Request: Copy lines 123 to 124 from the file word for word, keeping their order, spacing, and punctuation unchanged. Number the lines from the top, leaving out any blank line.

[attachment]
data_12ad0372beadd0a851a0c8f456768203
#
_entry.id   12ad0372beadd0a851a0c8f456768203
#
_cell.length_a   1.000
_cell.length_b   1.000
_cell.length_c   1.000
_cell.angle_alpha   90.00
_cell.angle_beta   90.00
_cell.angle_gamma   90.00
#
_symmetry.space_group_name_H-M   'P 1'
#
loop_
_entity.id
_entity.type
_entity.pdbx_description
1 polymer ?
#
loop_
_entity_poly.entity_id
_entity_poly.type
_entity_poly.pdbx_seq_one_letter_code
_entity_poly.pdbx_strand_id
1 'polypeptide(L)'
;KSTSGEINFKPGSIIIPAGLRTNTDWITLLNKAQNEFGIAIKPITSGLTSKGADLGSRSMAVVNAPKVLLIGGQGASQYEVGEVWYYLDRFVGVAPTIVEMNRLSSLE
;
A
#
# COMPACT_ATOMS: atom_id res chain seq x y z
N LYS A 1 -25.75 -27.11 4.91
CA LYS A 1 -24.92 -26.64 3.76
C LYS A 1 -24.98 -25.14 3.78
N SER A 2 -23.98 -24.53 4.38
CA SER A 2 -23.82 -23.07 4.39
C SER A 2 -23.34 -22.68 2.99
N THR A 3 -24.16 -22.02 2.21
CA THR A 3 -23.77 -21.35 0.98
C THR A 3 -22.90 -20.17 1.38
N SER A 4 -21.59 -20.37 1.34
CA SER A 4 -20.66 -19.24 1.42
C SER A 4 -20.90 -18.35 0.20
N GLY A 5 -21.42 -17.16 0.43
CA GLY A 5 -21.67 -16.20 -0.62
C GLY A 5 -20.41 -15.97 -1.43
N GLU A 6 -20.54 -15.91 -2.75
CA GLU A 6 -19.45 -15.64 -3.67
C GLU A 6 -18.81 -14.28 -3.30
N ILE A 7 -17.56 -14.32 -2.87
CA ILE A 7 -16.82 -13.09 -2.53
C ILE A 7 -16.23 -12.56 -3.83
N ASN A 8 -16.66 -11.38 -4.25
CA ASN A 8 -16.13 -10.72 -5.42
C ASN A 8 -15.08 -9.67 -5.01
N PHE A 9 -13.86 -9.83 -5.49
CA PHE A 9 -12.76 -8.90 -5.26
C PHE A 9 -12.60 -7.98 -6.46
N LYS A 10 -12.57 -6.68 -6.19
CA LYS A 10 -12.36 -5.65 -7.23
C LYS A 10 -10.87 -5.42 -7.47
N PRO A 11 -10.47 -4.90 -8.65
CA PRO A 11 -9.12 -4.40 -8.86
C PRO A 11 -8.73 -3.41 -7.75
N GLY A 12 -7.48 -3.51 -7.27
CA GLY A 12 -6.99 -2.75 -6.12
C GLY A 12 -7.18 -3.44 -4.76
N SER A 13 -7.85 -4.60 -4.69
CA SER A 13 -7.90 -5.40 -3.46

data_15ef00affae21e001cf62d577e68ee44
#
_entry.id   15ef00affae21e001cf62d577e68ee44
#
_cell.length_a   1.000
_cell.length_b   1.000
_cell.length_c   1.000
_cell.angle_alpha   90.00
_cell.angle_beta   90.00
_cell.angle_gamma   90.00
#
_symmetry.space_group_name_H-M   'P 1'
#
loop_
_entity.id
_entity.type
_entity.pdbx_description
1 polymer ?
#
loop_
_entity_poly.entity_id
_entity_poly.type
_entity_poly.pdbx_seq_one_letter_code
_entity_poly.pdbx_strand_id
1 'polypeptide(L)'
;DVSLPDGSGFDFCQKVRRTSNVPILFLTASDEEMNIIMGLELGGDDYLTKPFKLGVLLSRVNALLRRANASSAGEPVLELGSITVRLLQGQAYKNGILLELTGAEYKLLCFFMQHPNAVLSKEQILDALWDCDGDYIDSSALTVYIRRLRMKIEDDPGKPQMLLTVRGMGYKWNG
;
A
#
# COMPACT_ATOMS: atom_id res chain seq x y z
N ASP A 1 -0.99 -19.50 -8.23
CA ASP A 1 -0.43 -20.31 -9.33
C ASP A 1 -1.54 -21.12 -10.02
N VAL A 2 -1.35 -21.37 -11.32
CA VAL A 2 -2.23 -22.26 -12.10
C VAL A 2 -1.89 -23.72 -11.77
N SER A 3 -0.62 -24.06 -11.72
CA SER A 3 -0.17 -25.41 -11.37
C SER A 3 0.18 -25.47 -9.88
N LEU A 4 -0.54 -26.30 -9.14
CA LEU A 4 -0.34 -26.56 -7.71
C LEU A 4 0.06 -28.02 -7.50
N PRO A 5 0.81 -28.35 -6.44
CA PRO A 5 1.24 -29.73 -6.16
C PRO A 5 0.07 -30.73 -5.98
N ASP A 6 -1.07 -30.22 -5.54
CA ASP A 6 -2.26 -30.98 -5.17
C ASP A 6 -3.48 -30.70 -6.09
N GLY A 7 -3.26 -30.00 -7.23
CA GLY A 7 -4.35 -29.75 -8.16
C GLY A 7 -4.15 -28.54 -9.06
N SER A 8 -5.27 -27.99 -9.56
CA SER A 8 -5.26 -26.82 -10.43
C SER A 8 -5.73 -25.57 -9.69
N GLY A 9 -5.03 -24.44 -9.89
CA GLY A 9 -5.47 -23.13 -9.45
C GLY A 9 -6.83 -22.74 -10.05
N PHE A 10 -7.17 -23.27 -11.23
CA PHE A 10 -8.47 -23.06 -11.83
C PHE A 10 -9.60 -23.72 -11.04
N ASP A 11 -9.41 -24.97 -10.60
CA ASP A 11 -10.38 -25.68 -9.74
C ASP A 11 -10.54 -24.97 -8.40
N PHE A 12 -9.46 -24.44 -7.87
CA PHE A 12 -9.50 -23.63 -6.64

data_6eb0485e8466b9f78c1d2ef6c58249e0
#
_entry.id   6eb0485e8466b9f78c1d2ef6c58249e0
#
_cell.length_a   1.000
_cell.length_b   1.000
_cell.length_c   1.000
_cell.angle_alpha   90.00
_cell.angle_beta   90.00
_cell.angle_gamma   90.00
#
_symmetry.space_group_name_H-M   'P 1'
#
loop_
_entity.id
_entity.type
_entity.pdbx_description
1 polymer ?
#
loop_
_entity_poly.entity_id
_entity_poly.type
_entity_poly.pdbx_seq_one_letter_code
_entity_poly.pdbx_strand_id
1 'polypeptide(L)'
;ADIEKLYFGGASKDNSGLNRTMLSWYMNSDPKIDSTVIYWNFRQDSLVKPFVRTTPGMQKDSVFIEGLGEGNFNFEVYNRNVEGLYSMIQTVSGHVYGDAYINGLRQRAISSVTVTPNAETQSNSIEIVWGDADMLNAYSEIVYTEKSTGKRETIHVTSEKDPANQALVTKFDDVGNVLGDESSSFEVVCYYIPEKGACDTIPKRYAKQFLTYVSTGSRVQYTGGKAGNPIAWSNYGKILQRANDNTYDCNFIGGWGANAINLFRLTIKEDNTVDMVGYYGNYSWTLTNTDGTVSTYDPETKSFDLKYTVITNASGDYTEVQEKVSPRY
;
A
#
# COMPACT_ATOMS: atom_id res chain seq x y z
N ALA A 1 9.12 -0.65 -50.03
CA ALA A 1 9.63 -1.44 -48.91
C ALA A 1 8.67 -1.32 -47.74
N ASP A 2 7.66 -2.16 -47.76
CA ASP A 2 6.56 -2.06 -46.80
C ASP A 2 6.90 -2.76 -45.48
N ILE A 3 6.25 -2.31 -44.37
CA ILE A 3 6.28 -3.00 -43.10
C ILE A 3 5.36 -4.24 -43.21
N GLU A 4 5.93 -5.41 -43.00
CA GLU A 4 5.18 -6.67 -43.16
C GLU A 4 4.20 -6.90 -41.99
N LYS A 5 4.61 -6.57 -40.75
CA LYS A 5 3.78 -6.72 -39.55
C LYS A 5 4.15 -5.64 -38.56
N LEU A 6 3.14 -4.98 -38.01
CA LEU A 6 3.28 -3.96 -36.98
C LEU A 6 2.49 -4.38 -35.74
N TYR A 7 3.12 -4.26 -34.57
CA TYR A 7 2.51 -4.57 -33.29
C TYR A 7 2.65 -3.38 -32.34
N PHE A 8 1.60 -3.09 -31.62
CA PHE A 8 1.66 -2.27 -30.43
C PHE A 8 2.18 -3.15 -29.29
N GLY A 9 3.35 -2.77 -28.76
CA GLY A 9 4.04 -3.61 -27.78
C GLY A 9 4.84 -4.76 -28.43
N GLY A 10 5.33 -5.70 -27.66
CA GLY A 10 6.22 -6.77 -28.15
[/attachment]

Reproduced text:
N GLY A 9 -5.03 -24.44 -9.89
CA GLY A 9 -5.47 -23.13 -9.45